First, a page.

Crystal Mersh was the president in 1982 of what the local paper declared the “most disgraceful” class to graduate from Calhoun County High School.
After moving away to pursue a career in the pharmaceutical industry, she has created a nonprofit foundation to aid her hometown. The 1982 Foundation has purchased the 100-year-old Calhoun County High School building and is rehabilitating it as a community center. She spoke with Eric Douglas about the project.
This conversation has been lightly edited for clarity.
Douglas: Tell me about this class. What made it special? What made it a little bit ornery?
Mersh: We were, and are, different. I guess for starters, we graduated in our class colors, which were light blue and dark blue gowns, rather than red and white, which were the school colors. So that was your first sign. And the police did come. I think they escorted somebody there who maybe was getting a bit out of bounds before graduation.
Douglas: Police escorted somebody to graduation?
Mersh: They shall remain nameless. And then during it there were several hoops and hollers and outcries. And also, allegedly, we were responsible for the decorations on the stage, which were not very attractive, as I recall. But I don’t think we were responsible for that.
Douglas: And something tells me that graduation wasn’t an isolated incident.
Mersh: No, it wasn’t, but a lot of great things happened that year. It was the first time that our football team had a winning season in a number of years. I think it was the best team in the last 23 years. We had a nationally recognized marching band of over 100 people. We had two state wrestling champs, we had an individual who placed second at the state science fair — yours truly.
Douglas: Tell me what your new project is. Tell me what’s going on.
Mersh: So the 1982 Foundation was created only about a month ago. It’s something I’ve been thinking about for some time. I wanted to do something and give back to Calhoun County. When the high school became available for sale, I said, this might be something. So I started thinking about business strategies of what could work there. What wouldn’t work, because certainly, the county has its share of economic issues, although it’s really on an upward trajectory at the moment.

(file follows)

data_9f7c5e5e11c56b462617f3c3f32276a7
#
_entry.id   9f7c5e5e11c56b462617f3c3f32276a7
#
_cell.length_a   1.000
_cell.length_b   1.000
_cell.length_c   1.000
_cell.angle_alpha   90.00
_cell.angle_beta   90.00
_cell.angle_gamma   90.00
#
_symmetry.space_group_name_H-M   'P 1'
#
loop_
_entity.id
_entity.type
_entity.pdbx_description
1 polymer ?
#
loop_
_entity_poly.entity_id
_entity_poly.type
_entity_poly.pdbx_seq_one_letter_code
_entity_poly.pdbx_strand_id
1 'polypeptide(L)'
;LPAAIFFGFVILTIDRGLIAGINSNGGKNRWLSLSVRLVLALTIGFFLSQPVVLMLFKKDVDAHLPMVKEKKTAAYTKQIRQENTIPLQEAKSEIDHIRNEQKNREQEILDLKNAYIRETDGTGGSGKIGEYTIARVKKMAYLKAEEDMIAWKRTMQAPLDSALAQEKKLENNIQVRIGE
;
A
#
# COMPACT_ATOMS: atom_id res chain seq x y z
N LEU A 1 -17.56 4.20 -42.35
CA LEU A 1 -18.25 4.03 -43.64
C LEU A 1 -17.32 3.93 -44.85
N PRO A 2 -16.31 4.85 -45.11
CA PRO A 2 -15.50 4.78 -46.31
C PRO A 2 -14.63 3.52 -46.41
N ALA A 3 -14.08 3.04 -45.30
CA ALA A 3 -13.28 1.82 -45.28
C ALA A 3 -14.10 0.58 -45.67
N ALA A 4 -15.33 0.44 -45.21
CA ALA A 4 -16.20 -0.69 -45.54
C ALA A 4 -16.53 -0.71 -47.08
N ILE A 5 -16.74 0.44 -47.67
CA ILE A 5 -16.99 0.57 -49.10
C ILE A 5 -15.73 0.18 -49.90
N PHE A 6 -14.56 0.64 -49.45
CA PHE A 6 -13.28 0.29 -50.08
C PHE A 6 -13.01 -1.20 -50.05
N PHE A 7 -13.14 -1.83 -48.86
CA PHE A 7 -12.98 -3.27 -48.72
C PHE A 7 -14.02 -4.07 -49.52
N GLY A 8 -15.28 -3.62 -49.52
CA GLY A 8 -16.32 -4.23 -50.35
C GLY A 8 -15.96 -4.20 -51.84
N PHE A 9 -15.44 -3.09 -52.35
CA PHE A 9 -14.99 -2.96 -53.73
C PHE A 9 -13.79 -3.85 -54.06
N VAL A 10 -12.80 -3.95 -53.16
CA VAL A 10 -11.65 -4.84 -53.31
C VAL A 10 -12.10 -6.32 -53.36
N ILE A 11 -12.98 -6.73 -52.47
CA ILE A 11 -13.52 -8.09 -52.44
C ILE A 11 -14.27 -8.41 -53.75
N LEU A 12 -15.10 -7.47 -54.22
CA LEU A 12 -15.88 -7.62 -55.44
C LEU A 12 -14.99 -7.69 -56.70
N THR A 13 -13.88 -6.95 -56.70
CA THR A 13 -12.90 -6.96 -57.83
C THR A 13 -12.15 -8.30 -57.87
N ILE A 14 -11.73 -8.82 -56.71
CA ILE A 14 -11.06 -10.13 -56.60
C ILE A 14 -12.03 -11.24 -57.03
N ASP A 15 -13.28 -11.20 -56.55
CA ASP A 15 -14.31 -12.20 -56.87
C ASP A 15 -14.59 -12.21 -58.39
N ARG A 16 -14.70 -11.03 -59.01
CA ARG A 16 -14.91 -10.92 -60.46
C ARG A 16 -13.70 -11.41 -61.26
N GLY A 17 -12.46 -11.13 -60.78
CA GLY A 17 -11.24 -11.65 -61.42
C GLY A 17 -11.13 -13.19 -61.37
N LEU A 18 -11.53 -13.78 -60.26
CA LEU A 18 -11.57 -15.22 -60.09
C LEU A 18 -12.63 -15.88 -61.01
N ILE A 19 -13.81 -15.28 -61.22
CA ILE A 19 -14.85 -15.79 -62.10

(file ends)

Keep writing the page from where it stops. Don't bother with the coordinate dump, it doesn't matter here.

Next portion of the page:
So we eventually landed on a nonprofit strategy to transform the building into a mixed use space called the Calhoun County Community Center. It will involve having community spaces for classrooms, meeting rooms, events, reunions, also a daycare, hopefully a fitness center, possibly a swimming pool. And then also the revenue generating portions will be AirBnB rooms, and retail and office space that will be leased, as well as a cafe. The thought is that those revenue generating operations then will fund and subsidize the community services and activities.
Douglas: This is a pretty large investment. Why was this important to you?
Mersh: I had the opportunity to do a lot of things in my life, in my professional career. I can remember a point in time sitting in front of a building in Basel, Switzerland, that is, no doubt, a piece of art and going, “How did I get here?” And when you reflect and have moments like that often enough, you eventually answer that question. How I got there was from Calhoun County, from the people who were teachers, the people who were 4-H leaders, who were community leaders, church leaders, those folks invested in me. And I feel that it’s important that the children that are coming up now know that there are people who are going to invest in them.
Douglas: When do you start the renovations?
Mersh: We’re already turning dirt. We are doing what I would call cleaning and decluttering right now, which is no small feat on a building that’s been vacant for over 20 years. Our initial plans is we will start the demo of the portions of the building that are just so far gone, that they have to be deconstructed, and that would take some time, and that’s around the gymnasium.
Douglas: So this isn’t a six-month project. This is a next-week project.
Mersh: It’s like everything I do. It’s fast and furious. And I think it’s important in this case, because the building has been bought a few times and with great hopes and nothing ever happened. So I knew that whatever we did, if we did it, it needed to be fast and furious.
Douglas: Have you ever done something like this before?
Mersh: My hobby is interior design, architectural design, colors, textures, fabrics, all of those types of things. I have done two previous projects in Atlanta that were major renovations. One was a four-building compound. And it was probably further gone than this building. That took eight months just to do the deconstruction. We stripped it down to the studs and rebuilt it back.
The gentleman who will be the architect on the project is from Atlanta. He and I’ve worked together on two different projects. He’s one of the best design-build architectural firms in the city of Atlanta. So he’s going to be working with our construction team here who are young local entrepreneurs, who have a passion for the school and are just getting started. So it’s going to be a great opportunity for them because he will teach them all about architectural plans and how you phase the work and how you deal with old buildings.